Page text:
AirAsia, the region’s largest LCC, has indicated it raised RM1 billion ($235 million) debt funding from various institutions, some of which would be eligible for loan guarantees under a Malaysian government program.

The AirAsia Group’s Philippine and Indonesian entities are also in the process of applying for bank loans. The Philippine unit has requested a government guaranteed loan under that country’s economic stimulus package.

Auditors Ernst & Young raised a red flag regarding the airline’s financial situation as part of its assessment of AirAsia’s financial report for the year ended Dec. 31, 2019. The auditor said elements of the financial report highlighted AirAsia’s significant 2019 net loss, the fall in air traffic demand, and the fact that liabilities exceed assets by RM1.8 billion. However, the auditor also noted that booking trends are improving, and said the airline’s ability to stay afloat will depend to a large extent on the favorable outcome of its negotiations to raise funds.

AirAsia is also seeking to sell 10% of its shares to South Korea conglomerate SK Corp. to raise around $78 million.

COVID-19 was the final straw that broke tourism-dependent Thai Airways. The Thai government brought the flag carrier into bankruptcy court and has approved a rehabilitation plan that includes a reformed board with four new members. The move supersedes a THB58 billion ($1.8 billion) government loan and saw the airline lose its status as a solely state-owned enterprise after Vayupak 1 Fund bought a 3.17% stake. 

Eight Thai LCCs have also banded together, seeking THB24.15 billion in government financial, but not in time to save NokScoot, which folded after the board passed a resolution to liquidate the long-haul LCC and return seven Boeing 777-200s to SIA. 

Thai AirAsia also hopes to merge with another local LCC, but with no clarity on the reopening of borders, it is not expected that international flights on which Thai airlines heavily depend will resume before late August.


Fortunes have been relatively brighter in Vietnam, which took control of the pandemic spread early and resumed domestic travel in mid-April. Vietnam Airlines and Vietjet Air have restored their entire domestic networks to 2019 levels or higher. Bamboo Airways has also remained resilient and committed to expanding its fleet to 40 aircraft by the end of the year. 

Nonetheless, Vietnam Airlines was forced to divest its 46% share in Cambodia Angkor Air, although it might eventually gain full ownership of Jetstar Pacific should it acquire Qantas Group’s 30% stake. 

Vietjet posted a VND989 billion ($42.2 million) loss for the first quarter but was the first carrier in Vietnam to resume all 45 domestic flights on May 10. 

For Japanese carriers, COVID delivered a major blow when the 2020 Olympics were postponed to next year. The government has not injected any financial stimulus into the country’s airlines but is deferring some tax obligations and subsidizing leave allowances for furloughed staff.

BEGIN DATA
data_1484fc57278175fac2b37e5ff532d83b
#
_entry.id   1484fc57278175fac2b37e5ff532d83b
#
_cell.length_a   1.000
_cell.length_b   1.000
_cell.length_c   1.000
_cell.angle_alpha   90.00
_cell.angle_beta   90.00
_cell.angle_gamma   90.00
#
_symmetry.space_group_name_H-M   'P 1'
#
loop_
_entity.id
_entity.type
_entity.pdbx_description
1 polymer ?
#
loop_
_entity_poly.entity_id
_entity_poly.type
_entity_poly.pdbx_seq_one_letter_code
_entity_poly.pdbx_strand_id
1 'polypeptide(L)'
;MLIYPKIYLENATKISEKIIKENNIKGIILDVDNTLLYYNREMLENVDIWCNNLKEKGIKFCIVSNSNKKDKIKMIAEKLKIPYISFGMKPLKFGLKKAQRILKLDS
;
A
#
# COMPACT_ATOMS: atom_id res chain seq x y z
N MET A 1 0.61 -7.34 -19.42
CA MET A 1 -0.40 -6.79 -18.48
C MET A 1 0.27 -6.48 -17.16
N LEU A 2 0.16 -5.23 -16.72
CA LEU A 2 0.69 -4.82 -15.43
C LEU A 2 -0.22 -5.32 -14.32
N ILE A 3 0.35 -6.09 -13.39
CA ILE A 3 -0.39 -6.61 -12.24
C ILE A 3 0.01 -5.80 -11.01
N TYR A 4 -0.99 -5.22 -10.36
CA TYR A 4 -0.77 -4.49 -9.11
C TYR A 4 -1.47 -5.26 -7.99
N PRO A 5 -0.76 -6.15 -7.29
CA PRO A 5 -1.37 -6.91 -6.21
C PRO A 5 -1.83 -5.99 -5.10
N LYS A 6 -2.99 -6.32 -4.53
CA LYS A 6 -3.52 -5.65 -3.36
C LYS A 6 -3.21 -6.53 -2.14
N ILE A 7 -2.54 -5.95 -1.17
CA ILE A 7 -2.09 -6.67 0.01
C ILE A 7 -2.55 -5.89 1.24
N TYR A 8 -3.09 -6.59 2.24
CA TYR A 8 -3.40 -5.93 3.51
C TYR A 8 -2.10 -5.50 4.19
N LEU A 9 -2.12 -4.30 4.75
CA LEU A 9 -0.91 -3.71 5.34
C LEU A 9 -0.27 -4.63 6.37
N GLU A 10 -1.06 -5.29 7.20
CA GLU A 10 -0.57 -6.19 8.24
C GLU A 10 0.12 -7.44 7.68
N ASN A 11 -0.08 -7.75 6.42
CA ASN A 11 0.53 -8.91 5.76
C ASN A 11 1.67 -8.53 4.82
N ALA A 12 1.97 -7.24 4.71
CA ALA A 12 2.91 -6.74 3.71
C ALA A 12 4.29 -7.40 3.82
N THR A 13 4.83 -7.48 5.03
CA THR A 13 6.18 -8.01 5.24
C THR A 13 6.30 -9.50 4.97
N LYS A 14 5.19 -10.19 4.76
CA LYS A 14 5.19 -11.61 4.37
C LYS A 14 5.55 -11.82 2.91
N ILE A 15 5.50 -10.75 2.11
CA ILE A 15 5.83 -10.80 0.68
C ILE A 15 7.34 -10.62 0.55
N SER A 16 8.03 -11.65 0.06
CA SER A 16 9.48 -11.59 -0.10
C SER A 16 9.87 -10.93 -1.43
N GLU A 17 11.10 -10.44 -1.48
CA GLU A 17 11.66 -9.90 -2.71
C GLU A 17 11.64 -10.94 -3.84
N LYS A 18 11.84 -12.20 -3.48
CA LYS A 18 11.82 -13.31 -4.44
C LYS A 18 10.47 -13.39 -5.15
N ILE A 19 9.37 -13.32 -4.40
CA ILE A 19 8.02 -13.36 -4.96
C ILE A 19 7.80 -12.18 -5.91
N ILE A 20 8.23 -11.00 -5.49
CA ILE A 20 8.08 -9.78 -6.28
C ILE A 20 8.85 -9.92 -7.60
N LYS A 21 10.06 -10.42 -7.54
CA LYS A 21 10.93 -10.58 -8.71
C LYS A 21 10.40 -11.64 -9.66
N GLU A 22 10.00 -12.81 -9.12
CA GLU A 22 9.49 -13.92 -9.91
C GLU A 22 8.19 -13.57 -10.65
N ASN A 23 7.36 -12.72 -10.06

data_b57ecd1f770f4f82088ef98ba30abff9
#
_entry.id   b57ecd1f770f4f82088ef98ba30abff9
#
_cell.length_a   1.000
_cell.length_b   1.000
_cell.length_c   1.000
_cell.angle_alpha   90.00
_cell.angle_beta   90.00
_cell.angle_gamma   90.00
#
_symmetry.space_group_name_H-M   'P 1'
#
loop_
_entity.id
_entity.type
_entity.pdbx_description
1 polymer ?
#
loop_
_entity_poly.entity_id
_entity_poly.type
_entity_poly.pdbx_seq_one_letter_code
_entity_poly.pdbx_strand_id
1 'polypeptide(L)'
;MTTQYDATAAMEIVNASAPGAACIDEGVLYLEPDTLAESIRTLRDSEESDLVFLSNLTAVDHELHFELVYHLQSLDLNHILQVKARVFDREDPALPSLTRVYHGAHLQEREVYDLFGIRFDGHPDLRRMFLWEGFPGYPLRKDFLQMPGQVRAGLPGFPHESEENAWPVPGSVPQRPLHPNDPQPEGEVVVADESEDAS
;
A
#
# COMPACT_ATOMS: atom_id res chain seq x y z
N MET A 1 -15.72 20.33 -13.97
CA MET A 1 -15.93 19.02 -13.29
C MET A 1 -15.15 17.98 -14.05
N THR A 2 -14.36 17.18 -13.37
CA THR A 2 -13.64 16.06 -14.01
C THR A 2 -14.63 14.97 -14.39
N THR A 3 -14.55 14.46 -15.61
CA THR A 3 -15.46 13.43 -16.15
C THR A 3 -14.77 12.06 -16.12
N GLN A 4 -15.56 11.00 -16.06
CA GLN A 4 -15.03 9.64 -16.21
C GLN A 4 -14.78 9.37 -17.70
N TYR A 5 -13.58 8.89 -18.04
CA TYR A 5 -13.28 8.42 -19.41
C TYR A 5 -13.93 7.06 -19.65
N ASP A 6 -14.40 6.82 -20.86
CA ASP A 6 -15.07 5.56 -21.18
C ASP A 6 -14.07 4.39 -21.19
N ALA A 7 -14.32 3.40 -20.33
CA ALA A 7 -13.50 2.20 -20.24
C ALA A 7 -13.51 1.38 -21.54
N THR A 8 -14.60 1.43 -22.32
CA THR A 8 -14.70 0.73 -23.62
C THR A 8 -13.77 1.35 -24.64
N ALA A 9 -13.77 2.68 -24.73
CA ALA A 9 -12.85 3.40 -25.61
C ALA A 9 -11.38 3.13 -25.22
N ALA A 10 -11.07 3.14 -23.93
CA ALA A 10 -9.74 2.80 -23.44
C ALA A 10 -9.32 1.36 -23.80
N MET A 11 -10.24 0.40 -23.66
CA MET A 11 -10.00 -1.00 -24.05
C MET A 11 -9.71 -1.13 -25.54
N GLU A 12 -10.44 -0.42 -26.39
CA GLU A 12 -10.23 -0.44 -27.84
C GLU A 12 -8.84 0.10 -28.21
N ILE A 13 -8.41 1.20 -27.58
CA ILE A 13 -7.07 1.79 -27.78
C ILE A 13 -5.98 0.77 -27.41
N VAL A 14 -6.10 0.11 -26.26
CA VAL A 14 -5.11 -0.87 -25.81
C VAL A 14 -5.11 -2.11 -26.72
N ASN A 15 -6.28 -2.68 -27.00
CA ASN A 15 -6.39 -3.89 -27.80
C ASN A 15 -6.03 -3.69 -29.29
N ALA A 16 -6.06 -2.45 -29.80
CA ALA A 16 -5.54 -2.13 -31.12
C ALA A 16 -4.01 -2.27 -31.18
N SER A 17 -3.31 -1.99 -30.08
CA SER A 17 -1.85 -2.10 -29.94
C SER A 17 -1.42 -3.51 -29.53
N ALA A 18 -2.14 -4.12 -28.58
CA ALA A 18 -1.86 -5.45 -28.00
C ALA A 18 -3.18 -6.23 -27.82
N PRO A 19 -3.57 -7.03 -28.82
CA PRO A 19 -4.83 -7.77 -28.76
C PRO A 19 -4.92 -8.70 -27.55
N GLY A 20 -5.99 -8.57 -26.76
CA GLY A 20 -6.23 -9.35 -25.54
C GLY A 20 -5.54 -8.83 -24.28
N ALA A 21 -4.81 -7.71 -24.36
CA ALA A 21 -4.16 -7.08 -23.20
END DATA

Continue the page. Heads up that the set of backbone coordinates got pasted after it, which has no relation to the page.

JAL has borrowed JPY200 billion ($1.8 billion) and is looking to raise another JPY300 billion. While most international flights remain suspended, domestic flights are reviving after the government lifted an internal travel ban and JAL was looking to restore 7% of international flights around mid-July. 

All Nippon Airways (ANA) saw its profit for the fiscal year ending March 31 nosedive 75% YOY to JPY27.6 billion. ANA has secured at least JPY250 billion in loans and was working on another JPY330 billion from financial institutions. 

In South Korea, Korean Air posted a first-quarter loss of KRW692 billion ($561 million) and sought to raise KRW1 trillion from rights issues plus KRW1.2 trillion in government-backed loans and bonds.

Asiana and Hyundai Development Co. got into a dispute about information provided for Hyundai’s proposed acquisition of a 31% stake from majority holder Kumho Industrial, potentially jeopardizing that deal.

In Australia and New Zealand, governments locked down their countries early and essentially turned their airlines, including Qantas and Air New Zealand, into domestic carriers. 

Virgin Australia entered voluntary administration in April but, in a sign that there are still buyers for airlines, received several bids. Bain Capital was announced as the preferred bidder in June, although creditors will need to confirm the deal in August. 

Qantas has created a new three-year strategy that includes cutting almost 20% of its workforce, storing or retiring larger widebodies, including the last of its Boeing 747-400s, and raising A$1.9 billion ($1.3 billion) in new equity. When international services do resume, the airline will use Airbus A330s and Boeing 787s, but CEO Alan Joyce said most scheduled international flights will not resume before July 2021.

But Joyce said he still intends to order A350-1000s at some point for the carrier’s proposed ultra-long-haul flights, known as Project Sunrise, even though that program has been delayed. 

New Air New Zealand CEO Greg Foran has laid out an 800-day action plan that will involve flying fewer routes and further cost-cutting to return to “healthy profits” by 2022. The airline will shrink to 70% of its pre-COVID size and is not anticipating restoring most  long-haul routes until 2021.

– David Casey and Adrian Schofield contributed to this report.

Chen Chuanren

Chen Chuanren is the Southeast Asia and China Editor for the Aviation Week Network’s (AWN) Air Transport World (ATW) and the Asia-Pacific Defense Correspondent for AWN, joining the team in 2017.